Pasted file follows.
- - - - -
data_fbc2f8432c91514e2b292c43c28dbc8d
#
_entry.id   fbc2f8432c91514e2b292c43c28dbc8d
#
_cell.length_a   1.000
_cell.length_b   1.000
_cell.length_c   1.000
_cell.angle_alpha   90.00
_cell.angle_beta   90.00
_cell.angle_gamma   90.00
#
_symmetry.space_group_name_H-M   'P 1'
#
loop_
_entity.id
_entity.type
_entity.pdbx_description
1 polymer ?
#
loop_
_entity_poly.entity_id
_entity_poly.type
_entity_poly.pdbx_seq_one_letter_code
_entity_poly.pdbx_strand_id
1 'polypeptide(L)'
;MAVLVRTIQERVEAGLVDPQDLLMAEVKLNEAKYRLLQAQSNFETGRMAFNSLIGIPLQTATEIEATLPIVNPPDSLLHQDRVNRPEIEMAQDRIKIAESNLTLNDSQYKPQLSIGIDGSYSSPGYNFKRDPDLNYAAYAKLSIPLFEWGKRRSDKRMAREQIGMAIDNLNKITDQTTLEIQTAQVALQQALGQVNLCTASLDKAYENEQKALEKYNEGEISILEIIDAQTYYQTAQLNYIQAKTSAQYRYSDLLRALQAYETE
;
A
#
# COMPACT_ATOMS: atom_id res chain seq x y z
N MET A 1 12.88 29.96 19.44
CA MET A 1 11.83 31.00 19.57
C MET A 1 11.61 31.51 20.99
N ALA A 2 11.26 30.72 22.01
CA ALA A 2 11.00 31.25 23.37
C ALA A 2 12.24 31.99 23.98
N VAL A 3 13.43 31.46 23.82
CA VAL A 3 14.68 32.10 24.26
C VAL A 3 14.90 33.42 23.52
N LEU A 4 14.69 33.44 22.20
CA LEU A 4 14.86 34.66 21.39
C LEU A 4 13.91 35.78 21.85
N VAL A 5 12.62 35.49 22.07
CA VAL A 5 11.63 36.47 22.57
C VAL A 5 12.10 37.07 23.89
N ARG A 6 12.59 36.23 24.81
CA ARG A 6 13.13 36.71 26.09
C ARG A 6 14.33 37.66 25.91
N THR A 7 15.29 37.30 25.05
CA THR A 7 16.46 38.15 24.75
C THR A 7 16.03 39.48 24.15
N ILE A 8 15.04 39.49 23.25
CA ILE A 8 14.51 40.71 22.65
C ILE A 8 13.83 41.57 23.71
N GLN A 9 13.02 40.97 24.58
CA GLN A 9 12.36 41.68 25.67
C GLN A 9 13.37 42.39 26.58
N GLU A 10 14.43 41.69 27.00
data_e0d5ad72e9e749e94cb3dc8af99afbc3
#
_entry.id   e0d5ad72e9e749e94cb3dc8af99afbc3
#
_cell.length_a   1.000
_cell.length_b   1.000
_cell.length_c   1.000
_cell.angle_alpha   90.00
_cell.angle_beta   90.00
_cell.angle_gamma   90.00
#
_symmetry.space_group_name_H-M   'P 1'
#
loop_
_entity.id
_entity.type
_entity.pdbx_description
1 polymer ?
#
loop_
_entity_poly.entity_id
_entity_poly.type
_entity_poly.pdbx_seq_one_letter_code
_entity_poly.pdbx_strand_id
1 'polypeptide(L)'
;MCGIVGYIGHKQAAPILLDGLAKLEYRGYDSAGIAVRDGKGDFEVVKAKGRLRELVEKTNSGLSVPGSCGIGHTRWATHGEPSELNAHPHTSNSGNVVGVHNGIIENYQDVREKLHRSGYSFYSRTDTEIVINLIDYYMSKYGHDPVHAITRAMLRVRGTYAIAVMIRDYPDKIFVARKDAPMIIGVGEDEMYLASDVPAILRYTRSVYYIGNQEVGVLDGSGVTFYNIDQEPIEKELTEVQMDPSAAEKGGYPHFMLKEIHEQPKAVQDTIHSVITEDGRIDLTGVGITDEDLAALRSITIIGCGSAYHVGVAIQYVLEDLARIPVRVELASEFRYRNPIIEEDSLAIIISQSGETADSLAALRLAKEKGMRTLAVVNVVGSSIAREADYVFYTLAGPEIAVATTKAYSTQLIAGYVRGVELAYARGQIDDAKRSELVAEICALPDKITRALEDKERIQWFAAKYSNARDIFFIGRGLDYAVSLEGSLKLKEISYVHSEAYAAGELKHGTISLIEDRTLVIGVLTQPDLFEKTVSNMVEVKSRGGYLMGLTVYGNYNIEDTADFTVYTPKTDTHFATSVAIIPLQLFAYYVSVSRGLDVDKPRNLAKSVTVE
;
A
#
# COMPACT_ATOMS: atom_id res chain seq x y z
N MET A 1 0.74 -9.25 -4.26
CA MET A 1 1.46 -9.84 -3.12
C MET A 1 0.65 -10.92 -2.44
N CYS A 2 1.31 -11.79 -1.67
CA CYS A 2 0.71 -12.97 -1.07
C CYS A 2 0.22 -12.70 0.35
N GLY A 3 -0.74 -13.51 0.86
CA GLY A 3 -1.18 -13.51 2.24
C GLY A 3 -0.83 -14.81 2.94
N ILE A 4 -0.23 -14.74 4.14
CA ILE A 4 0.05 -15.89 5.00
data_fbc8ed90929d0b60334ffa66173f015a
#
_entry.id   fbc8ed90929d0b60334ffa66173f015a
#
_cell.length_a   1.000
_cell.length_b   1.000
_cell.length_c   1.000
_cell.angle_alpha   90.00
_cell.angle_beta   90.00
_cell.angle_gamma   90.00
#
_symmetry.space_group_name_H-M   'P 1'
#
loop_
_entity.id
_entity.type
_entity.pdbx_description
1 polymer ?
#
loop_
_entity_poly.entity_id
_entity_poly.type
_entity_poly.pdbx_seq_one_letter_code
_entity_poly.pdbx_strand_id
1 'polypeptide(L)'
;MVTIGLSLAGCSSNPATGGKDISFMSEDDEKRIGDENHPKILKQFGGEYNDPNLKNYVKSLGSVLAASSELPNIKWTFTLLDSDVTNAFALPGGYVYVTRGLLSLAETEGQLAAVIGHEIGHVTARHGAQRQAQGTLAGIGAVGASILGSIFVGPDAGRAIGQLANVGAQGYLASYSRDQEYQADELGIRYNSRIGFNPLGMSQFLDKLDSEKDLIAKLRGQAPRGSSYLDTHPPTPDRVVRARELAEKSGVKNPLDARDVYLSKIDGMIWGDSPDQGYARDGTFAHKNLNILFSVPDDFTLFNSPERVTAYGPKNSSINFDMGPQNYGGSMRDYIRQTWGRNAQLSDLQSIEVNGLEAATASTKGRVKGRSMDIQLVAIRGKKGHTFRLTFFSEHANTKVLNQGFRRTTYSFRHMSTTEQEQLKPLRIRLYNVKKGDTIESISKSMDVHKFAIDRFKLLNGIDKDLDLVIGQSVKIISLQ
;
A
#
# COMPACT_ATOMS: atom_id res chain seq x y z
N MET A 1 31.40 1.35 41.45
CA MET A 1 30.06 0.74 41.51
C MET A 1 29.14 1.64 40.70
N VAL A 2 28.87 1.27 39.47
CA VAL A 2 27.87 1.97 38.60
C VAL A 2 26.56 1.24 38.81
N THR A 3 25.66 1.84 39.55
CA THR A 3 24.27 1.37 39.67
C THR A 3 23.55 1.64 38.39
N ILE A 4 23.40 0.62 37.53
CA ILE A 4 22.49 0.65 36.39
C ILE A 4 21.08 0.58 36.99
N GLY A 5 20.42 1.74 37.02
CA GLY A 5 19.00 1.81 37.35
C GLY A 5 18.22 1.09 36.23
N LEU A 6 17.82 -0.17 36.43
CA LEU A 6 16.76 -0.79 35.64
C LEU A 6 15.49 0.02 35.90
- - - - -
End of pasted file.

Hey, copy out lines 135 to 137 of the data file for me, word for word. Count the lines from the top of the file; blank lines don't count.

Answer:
C VAL A 2 26.56 1.24 38.81
N THR A 3 25.66 1.84 39.55
CA THR A 3 24.27 1.37 39.67